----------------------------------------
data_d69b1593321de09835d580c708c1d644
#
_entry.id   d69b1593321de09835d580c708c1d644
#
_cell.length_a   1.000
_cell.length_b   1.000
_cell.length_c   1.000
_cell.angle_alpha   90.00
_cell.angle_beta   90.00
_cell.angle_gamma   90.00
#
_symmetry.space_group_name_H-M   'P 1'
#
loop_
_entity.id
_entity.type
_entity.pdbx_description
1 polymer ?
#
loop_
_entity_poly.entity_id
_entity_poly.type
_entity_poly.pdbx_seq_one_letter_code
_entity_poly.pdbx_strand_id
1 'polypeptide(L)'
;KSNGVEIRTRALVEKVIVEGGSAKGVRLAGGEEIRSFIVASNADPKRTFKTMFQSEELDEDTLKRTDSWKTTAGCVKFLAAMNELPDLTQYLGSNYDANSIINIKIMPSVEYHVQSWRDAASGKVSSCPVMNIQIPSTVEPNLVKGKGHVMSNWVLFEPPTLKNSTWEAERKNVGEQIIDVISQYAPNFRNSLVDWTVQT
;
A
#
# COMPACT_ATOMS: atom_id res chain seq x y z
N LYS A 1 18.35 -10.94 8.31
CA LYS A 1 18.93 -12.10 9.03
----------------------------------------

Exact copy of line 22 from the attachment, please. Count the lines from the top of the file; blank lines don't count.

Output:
_entity_poly.type